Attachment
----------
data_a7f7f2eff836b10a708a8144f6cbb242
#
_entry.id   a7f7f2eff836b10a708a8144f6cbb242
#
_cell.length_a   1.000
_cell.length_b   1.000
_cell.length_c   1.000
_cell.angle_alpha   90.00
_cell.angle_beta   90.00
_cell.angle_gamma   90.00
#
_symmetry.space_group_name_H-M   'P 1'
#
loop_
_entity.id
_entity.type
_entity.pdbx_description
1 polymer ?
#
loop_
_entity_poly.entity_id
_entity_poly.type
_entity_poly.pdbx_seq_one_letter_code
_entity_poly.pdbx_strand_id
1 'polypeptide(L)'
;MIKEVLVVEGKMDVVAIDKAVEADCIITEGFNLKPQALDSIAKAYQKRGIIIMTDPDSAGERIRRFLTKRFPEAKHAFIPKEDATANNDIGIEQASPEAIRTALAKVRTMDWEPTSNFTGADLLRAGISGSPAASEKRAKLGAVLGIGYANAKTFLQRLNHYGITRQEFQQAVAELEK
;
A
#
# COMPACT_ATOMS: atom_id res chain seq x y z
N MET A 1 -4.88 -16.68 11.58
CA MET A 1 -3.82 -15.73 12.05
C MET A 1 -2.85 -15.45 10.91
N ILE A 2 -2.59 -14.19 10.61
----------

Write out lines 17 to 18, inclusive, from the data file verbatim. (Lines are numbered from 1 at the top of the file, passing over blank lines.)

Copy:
_entity.pdbx_description
1 polymer ?